Introduction to Electrical Engineering  Basic vocational knowledge (Institut für Berufliche Entwicklung, 213 p.) 
6. Electrical Field 
6.2. Capacity 

Figs. 6.2. to 6.4. show certain phenomena between two charged plates. Two plates provided with connections and separated by a dielectric are called capacitor (Fig. 6.6.). This component is capable of storing a certain charge when a certain voltage is present. This storage capability is called capacity of a capacitor.
Fig. 6.6. Design of a capacitor
1  Conducting metal plates (electrodes)
2  dielectric
3  Connections
C = Q/U
[C] = (A·· s)/V = F
where:
C 
capacity 
Q 
charge 
U 
voltage 
Since the unit 1 F (farad) is very great, the capacity of the capacitors manufactured only reaches fractions of 1 F. These fractions are designated by the prefixes specified by legal regulation:
1 pF = 1 picofarad = 10^{12} F
1 nF = 1 nanofarad = 10^{9} F
1 µF = 1 microfarad = 10^{6} F
The storage capacity of a capacitor is dependent on the area of the electrodes, the distance between them and the type of dielectric.
C = eA/d
where:
e ^{1)} 
dielectric constant 
A 
area of the electrodes 
d 
distance between the electrodes 
^{1)} e Greek letter epsilon
The material constant is usually stated for the dielectric inquestion in the form of the product of the absolute dielectric constant times the relative dielectric constant.
e = e_{0} · e_{r}
where:
e_{0} 
absolute dielectric constant 
e_{r} 
relative dielectric constant 
The absolute dielectric constant applies to vacuum and is
e_{0} = 8.86 · 10^{12} (A·· s)/(V·· m)
Table 6.2. e_{r} of Some Insulating Materials
Insulating material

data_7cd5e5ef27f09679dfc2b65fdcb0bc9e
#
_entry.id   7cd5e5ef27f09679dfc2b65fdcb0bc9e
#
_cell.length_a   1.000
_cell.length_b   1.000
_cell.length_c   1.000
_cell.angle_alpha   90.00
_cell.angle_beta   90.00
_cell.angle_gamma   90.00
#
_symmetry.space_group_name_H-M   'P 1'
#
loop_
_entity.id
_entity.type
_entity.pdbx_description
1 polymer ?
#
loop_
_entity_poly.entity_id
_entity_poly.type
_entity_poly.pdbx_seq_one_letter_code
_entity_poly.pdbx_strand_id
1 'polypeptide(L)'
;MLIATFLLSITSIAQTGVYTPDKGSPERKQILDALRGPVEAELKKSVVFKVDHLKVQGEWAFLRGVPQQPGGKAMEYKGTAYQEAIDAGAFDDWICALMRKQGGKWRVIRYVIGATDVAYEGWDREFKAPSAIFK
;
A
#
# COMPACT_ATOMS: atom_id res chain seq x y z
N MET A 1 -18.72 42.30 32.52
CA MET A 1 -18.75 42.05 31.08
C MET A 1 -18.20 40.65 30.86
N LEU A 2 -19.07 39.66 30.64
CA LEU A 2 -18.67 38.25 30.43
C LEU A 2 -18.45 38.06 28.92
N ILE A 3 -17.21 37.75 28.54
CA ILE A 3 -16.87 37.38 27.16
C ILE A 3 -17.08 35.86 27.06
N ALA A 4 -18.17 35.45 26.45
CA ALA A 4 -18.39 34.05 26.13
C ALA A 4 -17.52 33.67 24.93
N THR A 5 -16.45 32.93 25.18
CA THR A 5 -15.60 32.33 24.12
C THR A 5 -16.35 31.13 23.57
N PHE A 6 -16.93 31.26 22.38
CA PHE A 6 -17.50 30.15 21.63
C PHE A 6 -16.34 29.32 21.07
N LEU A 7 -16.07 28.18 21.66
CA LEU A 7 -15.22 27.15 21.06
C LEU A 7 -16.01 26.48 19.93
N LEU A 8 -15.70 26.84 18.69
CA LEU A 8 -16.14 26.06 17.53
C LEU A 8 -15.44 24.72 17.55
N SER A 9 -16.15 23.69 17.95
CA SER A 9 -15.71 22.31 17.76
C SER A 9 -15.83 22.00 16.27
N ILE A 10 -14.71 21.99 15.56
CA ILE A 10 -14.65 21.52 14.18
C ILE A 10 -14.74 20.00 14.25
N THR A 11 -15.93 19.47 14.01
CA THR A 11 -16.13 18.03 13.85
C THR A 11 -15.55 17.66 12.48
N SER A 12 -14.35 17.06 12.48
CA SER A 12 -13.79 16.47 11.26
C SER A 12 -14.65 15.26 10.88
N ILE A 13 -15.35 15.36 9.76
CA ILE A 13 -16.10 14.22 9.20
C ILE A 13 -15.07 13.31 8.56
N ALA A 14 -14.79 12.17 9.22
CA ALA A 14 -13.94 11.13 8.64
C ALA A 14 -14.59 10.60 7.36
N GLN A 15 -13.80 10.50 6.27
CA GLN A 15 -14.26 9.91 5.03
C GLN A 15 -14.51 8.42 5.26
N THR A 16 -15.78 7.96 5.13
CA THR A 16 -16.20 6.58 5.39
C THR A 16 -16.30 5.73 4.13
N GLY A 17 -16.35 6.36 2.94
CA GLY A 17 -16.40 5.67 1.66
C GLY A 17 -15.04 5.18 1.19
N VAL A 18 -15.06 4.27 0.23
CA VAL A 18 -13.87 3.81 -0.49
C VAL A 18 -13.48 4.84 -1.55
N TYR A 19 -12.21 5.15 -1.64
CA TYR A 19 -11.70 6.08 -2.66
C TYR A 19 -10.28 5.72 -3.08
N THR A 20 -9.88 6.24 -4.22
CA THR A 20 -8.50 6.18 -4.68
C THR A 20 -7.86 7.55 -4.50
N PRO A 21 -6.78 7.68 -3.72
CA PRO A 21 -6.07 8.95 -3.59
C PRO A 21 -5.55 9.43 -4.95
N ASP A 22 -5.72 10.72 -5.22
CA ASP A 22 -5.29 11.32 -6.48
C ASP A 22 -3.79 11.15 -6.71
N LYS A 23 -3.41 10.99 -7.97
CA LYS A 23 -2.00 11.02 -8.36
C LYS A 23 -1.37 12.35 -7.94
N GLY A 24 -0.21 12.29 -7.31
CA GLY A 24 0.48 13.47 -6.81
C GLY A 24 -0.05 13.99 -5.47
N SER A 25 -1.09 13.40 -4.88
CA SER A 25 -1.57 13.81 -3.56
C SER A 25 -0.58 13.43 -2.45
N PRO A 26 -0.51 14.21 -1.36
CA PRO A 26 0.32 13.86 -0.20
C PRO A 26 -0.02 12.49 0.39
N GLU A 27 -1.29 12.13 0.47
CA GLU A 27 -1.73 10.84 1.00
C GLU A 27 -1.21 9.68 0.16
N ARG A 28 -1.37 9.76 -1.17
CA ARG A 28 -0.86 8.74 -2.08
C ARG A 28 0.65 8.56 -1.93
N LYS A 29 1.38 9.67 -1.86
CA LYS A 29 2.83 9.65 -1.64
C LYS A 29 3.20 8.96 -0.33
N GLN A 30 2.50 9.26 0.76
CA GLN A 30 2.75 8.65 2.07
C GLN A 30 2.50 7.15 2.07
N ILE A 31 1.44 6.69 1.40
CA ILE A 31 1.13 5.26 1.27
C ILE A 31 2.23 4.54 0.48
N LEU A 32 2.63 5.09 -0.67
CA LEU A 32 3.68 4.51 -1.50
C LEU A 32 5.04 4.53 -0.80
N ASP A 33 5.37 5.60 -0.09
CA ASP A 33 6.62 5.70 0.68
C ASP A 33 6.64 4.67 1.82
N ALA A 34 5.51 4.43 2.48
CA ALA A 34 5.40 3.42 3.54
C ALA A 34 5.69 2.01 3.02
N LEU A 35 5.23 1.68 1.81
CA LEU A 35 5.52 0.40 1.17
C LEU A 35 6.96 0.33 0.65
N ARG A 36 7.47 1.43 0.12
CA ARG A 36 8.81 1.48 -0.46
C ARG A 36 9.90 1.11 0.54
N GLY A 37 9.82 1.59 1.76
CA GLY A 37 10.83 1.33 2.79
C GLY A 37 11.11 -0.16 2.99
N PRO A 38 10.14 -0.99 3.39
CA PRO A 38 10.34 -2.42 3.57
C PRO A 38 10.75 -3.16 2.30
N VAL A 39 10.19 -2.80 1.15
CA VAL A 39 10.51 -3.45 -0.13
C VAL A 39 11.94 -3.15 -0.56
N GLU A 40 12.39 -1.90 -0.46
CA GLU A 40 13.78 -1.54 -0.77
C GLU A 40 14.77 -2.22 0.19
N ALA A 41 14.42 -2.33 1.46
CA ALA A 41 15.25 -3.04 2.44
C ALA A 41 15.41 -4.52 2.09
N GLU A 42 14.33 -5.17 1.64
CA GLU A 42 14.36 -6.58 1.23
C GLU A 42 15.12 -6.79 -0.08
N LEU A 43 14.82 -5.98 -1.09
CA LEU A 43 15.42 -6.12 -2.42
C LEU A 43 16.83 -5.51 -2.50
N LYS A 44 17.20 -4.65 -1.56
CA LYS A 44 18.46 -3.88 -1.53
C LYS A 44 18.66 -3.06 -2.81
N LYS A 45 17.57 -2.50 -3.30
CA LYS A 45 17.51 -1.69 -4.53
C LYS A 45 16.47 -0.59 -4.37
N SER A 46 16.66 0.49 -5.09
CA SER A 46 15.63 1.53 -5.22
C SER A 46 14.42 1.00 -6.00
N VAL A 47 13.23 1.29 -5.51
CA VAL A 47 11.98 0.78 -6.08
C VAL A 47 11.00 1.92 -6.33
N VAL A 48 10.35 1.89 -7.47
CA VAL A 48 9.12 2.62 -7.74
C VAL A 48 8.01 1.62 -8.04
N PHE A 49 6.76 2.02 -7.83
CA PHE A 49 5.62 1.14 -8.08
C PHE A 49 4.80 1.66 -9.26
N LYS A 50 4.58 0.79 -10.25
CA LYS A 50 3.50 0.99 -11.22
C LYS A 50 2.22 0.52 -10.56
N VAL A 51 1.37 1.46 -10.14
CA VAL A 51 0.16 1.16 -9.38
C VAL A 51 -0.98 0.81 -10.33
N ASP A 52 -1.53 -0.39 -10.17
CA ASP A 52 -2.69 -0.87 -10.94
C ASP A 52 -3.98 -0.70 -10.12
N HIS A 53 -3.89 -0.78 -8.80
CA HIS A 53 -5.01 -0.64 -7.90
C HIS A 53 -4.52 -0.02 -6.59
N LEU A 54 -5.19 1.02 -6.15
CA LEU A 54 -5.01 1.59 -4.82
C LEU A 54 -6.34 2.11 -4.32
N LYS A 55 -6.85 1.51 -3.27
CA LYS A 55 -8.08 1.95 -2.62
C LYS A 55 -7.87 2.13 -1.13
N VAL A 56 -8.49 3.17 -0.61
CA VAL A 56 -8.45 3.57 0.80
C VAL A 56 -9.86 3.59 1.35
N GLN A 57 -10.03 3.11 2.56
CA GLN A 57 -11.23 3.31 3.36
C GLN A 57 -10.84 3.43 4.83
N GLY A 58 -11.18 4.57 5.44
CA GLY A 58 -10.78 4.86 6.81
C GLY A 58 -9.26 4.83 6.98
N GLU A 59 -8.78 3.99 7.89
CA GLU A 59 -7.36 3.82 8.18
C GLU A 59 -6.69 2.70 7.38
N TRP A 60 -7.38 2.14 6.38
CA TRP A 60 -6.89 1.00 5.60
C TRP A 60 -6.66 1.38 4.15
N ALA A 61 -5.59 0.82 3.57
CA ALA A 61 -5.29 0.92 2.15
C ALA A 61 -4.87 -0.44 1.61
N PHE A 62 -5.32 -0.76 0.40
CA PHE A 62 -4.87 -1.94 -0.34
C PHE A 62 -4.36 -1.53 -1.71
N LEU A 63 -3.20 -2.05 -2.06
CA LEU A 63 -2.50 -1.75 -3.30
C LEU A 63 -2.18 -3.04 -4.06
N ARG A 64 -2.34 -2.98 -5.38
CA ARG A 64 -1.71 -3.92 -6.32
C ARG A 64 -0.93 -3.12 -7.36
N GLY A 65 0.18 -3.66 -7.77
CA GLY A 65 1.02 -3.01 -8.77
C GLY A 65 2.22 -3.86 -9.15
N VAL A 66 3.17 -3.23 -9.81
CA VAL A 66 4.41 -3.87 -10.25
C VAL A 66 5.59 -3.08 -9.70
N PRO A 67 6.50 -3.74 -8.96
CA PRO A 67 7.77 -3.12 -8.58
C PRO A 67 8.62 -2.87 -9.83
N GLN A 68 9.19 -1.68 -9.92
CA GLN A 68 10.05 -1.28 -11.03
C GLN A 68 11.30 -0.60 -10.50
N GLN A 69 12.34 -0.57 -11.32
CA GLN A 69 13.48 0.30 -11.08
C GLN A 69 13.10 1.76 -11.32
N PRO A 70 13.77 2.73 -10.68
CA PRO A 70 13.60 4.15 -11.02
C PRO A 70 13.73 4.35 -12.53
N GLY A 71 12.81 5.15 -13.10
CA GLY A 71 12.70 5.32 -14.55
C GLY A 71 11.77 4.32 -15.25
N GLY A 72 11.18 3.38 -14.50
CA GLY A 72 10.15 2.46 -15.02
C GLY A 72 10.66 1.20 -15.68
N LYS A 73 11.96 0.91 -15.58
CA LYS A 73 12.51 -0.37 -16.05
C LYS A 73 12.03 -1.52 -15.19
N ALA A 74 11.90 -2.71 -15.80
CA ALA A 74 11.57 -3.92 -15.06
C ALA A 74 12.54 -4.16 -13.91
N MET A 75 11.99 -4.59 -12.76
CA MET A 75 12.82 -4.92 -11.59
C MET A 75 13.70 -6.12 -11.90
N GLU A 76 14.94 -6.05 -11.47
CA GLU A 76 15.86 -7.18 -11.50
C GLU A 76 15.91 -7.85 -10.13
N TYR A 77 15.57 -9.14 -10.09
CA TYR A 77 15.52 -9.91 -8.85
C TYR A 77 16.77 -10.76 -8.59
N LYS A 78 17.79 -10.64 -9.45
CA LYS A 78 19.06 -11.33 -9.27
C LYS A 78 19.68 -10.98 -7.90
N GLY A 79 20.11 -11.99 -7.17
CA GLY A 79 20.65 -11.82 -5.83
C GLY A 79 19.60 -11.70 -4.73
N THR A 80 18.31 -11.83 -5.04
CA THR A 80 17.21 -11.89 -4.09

e_{r} 
air 
1 
paper 
2 
transformer oil 
2.5 
rubber 
2.7 
porcelain 
5 
Epsilon (special ceramic compound for the production of capacitors) 
up to 10,000 
Like resistors, capacitors can be connected in series or in parallel. The total capacity obtained in this way is to be determined. Fig. 6.7. shows the series connection of two capacitors. The two capacitors have the same charge Q. The following holds:
Q_{AB} = Q_{1} = Q_{2}
U_{AB} = U_{1} + U_{2}
Fig. 6.7. Capacitors connected in
series
When dividing the voltage equation by the charge, we have
U_{AB}/Q = U_{1}/Q + U_{2}/Q
After inversion, we obtain from equation 6.2.
1/C = U/Q
and, for the total capacity of a series connection of capacitors we have
1/C_{equ} = 1/C_{1} +1/C_{2}
This equation has the same structure as the equation for the determination of R_{equ} of a parallel connection of resistors.
The parallel connection of two capacitors is shown in Fig. 6.8. The same voltage is applied to the two capacitors, and each capacitor has tored a charge in accordance with its capacity.
Fig. 6.8. Capacitors connected in
parallel
Thus, we have
U = U_{C1} = U_{C2}
Q_{AB} = Q_{1} + Q_{2}
After division, we obtain
Q_{AB}/U = Q_{1}/U +Q_{2}/U
and with equation 6.2. we have
C_{equ} = C_{1} + C_{2}
This equation has the same structure as the equation for the determination of R_{equ} of a series connection of resistors.
From the equations 6.5. and 6.6., the following general statement can be derived: In a series connection of capacitors, the total capacity is always smaller than the smallest individual capacity, and in a parallel connection of capacitors, the total capacity is always greater than the greatest individual capacity.
Example 6.1.
Two capacitors with a capacity of 470 nF and of 680 nF have to be connected in series and then in parallel. Determine the total capacity of each of the two types of connections!
Given:
C_{1} = 470 nF
To be found:
C in series connection and in parallel connection
Solution:
Series connection of C_{1} and C_{2}
1/C_{equ} = 1/C_{1} +1/C_{2} = (C_{2} + C_{1})/(C_{1} · C_{2})
C_{equ} = (C_{1} · C_{2})/(C_{1} + C_{2})
C_{equ} = (470 nF · 680 nF)/(470 nF + 680 nF)
C_{equ} = 277.9 nF
Parallel connection of C1 and C2
C_{equ} = C_{1} + C_{2}
C_{equ} = 470 nF + 680 nF
C_{equ} = 1150 nF
C_{equ} = 1/15 µF
In series connection, a total capacity of 277.9 nF is obtained while in parallel connection the total capacity is 1.15/µF.